I attended the spring workshop for identifying and learning about Birds of Prey at the High Park Nature Centre with Emily Rondel. Together we examined specimens from the Royal Ontario Museum collection, and ventured into the park to see hawks, owls, and other birds in the trees. As a bonus, we also identified rodent skeletons in samples of owl pellets – including complete skulls.
I attended a lichen workshop at the High Park Nature Centre in Toronto, led by Troy McMullin from the Canadian Museum of Nature. We discussed basic features of lichens in High Park and in eastern Canada, and their role in the environment.
Distinct from fungi, and plants - lichen are creatures that may consist of alage and fungi together, or fungi and specially adapted cyano-bacteria. They are sometimes known as the “corals” of the forest, and can speak to the quality of the air wherever they are (or aren’t) found.
This new publication edited by Sheilah Wilson was released this month, with contributions by artists including myself, Maria Hupfield, Sigrid Sadstrom, Harushi Hayashi, Liz Atterbury and more. The book was produced in conjunction with an exhibition curated by Wilson at the Angela Meleca Gallery, entitled Repeat Pressure Until.
The image I contributed was from the series Pools. In this series from 2013, I documented the process of teaching my son to swim in Icelandic pools. The selected image shows the first time I submerged my son under the water. - Diane Borsato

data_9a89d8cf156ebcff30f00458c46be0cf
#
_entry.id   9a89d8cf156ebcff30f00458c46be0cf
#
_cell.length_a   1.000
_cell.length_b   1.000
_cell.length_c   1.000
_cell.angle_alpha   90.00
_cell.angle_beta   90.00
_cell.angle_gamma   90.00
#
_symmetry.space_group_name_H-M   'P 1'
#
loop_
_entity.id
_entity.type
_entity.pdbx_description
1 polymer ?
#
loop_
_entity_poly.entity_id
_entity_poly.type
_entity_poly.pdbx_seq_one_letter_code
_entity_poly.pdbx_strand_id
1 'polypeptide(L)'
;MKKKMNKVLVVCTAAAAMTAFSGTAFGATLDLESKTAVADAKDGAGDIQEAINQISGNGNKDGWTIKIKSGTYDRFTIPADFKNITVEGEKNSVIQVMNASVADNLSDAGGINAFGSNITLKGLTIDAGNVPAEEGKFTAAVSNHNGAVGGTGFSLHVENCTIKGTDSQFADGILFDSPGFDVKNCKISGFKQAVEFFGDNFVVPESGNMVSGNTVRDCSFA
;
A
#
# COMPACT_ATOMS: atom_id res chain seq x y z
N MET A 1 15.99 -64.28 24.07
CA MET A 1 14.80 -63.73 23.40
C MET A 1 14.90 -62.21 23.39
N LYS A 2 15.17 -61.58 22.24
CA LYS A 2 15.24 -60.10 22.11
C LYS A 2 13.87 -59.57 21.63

Every year Amish Morrell and I host an informal mushroom foray in Big Intervale, Cape Breton for people in the nearby community. It works as a means for us to practice mushrooming, to know and learn more about the surrounding landscape, and is a way to bring various kinds of community members - locals and newcomers - with knowledge of place, of history, of foraging, art, geology, botany, mycology and more - together to share facts, ideas, skills and stories.
For the past two years I've been learning to graft scions onto my old apple tree with Ray, a local arborist and orchardist. Help and scions have also come from Susan Poizner of Orchard People.
Of more than 30 grafted branches, about 5 of them are surviving. We used various techniques including whip and bark grafting - and estimate there are now at least 3 different varietals of apple on my test tree.
This work is my beginning research on apple grafting, apple tree care and unusual apple varietals - toward a larger project involving the ongoing planting of unusual apple varietals in various locations entitled Orchard.
Orchard is an ongoing sculpture project I am developing to plant apple trees of rare, unusual or eccentric apple varietals in various locations - creating a dispersed orchard as public art. I have been developing relationships with orchard professionals and researching uncommon apples - including black apples, sheep-nosed apples, apples that have been cultivated since the Roman empire, apples that taste like butterscotch, or have red flesh, and more.
The work requires a special commitment on behalf of a hosting institution, to properly maintain the tree (or multiple trees) on an annual basis and sustain them for their natural lifespan. And as the trees grow - they can create a flexible, programmable site of interest to a wide public outside of the museum. In contrast to the “white cube” of the gallery, trees that are a part of Orchard could be activated by artists and naturalists in various ways according to season and weather, with grafting workshops in spring, picnic symposia in the summer, cider making and apple tasting/cooking in the fall.
For serious inquiries about obtaining and caring for an apple tree as part of this public artwork, contact me: email@example.com
Finally our Olfactory Map of Sterling Road is finished! See the design by JP King, printed by Paper Pusher. It will be exhibited at the Drake Commissary in 2017.
See here for details on the project:
In my second Ikebana show I presented three pieces made of driftwood, hardware, eavestrough piping, allium, ground cherries, and modern Japanese ceramic containers.